I offer these exceptions with all candor and clearness to you, as' leaving you' most free to mend your choice in case you think them reasonable; and shall not reckon myself the less obliged to do all good offices for the University. But if these prevail not, and that I must continue this honor,—until I can personally serve you, you shall not want my prayers That that seed and stock of Piety and Learning, so marvellously springing up among you, may be useful to that .great and glorious Kingdom of our Lord Jesus Christ; of the approach of which so plentiful an effusion of the Spirit upon those hopeful plants is one of the best presages. And in all other things I shall, by the Divine assistance, improve my poor abilities and interests in manifesting myself, to the Universitv and yourselves,
Your most cordial friend and servant,
* Lord Lieutenant of Ireland 'for three years to come' (Commons Jour nals, vi., 239), 22 June, 1649.
t From the Archives of Oxford University; communicated by the ReT. Dr. Bliss.
[ Vol. i., p. 526: 'But the hail-reservoirs proved friendly to them.''] LETTER XLII.
The Oxford Convocation has received the foregoing Letter,' canting Letter sent thereunto,' as crabbed Anthony designates it, 'dated Edinburgh, on the 4th of February,' and now at length made public in print; they have ' read it in Convocation,' continues Anthony, 'whereat the Members made the House resound with their cheerful acclamations ;"*—and the Lord General is and continues their Chancellor; encouraging and helping forward them and their work, in many ways, amid his weighty affairs, in a really faithful manner. As begins to be credible without much proof of ours, and might still be abundantly proved if needful.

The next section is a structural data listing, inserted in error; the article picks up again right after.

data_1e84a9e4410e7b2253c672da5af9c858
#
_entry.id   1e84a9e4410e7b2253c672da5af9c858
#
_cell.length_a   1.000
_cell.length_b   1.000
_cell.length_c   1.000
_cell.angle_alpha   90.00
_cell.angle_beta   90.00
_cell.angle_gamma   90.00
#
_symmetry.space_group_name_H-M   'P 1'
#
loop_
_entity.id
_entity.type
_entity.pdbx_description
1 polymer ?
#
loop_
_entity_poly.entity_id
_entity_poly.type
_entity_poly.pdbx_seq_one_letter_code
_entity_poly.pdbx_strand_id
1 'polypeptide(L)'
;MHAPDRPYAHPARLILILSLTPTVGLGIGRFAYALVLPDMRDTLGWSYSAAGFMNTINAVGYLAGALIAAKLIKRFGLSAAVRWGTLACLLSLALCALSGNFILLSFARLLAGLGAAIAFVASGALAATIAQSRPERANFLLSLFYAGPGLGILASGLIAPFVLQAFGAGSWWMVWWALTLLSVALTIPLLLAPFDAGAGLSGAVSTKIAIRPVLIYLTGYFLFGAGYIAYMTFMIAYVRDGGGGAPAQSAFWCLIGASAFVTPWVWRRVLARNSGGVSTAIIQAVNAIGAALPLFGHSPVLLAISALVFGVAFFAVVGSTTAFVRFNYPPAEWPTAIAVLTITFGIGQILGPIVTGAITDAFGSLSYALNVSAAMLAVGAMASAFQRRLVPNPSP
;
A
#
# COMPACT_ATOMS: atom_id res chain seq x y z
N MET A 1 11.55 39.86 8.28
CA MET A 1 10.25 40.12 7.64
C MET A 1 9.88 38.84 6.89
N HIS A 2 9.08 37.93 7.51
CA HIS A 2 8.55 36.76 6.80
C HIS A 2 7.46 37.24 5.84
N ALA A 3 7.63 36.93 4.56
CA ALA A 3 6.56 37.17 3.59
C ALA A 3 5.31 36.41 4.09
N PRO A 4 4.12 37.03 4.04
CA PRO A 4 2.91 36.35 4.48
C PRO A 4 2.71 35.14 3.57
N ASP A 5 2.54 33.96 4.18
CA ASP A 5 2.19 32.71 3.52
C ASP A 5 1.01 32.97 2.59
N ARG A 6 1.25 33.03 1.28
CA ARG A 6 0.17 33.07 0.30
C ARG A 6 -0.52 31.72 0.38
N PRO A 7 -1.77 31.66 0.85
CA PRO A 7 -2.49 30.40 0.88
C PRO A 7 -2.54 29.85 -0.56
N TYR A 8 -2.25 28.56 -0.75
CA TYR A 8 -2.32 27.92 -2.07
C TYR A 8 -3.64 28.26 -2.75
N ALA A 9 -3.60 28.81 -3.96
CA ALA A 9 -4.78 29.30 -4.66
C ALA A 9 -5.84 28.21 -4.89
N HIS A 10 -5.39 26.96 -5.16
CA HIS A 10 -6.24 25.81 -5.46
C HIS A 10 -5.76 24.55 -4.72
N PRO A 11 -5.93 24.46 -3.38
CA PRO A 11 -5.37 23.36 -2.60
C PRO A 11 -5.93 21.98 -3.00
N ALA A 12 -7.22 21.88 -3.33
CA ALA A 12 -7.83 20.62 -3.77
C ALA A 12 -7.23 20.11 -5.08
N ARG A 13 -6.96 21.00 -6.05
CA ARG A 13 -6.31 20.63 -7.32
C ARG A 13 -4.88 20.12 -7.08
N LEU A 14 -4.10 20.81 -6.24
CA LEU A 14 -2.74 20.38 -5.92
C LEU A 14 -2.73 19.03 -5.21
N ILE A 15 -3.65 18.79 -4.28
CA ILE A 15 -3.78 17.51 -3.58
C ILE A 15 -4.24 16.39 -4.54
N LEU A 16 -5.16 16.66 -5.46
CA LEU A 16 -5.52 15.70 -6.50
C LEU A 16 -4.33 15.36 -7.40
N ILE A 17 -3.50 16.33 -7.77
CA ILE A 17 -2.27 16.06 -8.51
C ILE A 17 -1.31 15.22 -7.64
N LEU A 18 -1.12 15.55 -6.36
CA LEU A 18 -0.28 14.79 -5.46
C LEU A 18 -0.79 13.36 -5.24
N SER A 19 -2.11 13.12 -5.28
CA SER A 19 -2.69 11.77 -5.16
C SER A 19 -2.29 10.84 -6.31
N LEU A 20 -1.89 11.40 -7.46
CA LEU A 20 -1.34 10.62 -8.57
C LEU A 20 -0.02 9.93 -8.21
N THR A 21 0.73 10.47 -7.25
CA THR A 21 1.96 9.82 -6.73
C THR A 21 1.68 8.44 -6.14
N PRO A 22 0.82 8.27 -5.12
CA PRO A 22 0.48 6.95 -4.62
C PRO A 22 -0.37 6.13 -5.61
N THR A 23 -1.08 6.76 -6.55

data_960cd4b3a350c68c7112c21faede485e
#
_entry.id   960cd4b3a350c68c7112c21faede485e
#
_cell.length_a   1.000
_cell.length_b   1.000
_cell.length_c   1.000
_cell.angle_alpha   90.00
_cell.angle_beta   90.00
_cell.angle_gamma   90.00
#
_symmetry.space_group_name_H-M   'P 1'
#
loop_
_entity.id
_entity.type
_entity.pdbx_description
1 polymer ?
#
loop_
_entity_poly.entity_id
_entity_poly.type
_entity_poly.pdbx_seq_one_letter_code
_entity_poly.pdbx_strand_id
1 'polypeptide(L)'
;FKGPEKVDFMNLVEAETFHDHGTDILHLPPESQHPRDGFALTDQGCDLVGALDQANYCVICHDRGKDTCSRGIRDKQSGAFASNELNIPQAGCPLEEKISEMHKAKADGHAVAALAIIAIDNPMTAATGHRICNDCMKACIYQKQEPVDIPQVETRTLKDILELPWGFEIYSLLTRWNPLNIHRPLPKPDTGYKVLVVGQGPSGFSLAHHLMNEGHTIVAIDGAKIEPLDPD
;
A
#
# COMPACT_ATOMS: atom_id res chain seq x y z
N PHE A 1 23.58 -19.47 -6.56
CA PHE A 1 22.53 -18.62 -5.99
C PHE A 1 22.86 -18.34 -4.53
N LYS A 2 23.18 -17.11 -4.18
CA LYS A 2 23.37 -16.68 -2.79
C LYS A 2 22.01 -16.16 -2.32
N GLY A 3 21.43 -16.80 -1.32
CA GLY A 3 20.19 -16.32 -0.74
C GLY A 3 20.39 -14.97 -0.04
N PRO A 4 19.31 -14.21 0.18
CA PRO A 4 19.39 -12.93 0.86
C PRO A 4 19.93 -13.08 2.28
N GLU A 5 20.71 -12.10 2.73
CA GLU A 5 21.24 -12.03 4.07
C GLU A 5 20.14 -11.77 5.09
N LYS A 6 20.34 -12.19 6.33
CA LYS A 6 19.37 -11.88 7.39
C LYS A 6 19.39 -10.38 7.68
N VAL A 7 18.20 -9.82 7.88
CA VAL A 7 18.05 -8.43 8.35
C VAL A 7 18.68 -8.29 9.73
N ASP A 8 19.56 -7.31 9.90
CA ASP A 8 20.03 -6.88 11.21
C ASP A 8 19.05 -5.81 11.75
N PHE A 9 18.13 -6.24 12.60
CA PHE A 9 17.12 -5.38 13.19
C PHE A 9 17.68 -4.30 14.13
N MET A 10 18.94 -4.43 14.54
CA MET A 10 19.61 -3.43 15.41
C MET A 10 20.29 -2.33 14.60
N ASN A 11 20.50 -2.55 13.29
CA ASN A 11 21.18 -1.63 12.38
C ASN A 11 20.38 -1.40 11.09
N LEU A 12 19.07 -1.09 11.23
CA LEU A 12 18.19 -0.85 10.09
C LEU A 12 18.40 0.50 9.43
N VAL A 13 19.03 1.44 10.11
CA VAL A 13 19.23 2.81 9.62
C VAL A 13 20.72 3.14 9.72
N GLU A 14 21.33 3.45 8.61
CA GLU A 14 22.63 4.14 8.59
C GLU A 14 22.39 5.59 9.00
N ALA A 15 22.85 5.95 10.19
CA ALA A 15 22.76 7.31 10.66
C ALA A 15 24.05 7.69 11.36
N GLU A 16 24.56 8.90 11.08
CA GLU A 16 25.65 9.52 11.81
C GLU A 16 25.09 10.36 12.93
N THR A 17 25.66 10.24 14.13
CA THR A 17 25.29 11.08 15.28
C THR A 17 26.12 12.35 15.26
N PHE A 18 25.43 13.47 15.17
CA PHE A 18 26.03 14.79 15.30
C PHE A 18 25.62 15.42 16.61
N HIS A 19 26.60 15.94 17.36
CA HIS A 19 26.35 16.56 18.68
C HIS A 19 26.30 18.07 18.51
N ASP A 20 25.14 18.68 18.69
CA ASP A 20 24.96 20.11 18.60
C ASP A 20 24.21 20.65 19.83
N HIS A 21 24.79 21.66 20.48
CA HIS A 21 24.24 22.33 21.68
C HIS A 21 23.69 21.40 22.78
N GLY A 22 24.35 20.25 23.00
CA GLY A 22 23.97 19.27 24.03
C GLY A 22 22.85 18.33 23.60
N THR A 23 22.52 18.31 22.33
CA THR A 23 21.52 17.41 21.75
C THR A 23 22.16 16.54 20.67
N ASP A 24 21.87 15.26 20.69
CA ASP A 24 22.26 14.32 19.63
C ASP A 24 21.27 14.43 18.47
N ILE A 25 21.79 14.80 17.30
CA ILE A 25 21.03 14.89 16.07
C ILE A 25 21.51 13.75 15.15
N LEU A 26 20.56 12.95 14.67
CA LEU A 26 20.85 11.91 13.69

Here, however, in the first blush of the business, comes Mr. Waterhouse, with a small recommendation from the Lord General; 'John Waterhouse of Great Greenford in Middlesex, son of Francis Waterhouse by Bridget his wife,' if anybody want to know him better ;t—' a student heretofore for eighteen years in Trinity College, Cambridge,' a meritorious Man and Healer since; whom one may well decorate with a Degree, or decorate a Degree with, by the next opportunity.
To my very worthy Friend, Dr. Greenwood, Vice-Chancellor of the University of Oxford.
Edinburgh, 14th February, 1650.
This Gentleman, Mr. Waterhouse, went over into Ireland as Physician to the Army there; of whose diligence, fidelity, and abilities I had much experience. While I was there, he constantly attended the Army: and having, to my own knowledge, done very much good to the Officers and Soldiers, by his skill and industry;—and being upon urgent occasion lately come into England, 'he' hath desired me to recommend him for
* Fasti, ii., 159.
t Ibid., ii., 163: 'created Doctor of Physic by virtue of the Letters of Oliver Cromwell, General' (12 March, 1650-1).
the obtaining of the degree of Doctor in that Science. Wherefore I earnestly desire you that, when he shall repair to you, you* will give him your best assistance for the obtaining of the said Degree; he being shortly to return back to his charge in Ireland.
By doing whereof, as you will encourage one who is willing and ready to serve the Public, so you will also lay a very great obligation upon, Sir,
Your affectionate servant,
Here farther, from another quarter, is a new University matter —Project of a College at Durham; emerging incidentally like a green fruitful islet from amid the dim storms of War; agreeably arresting the eye for a moment.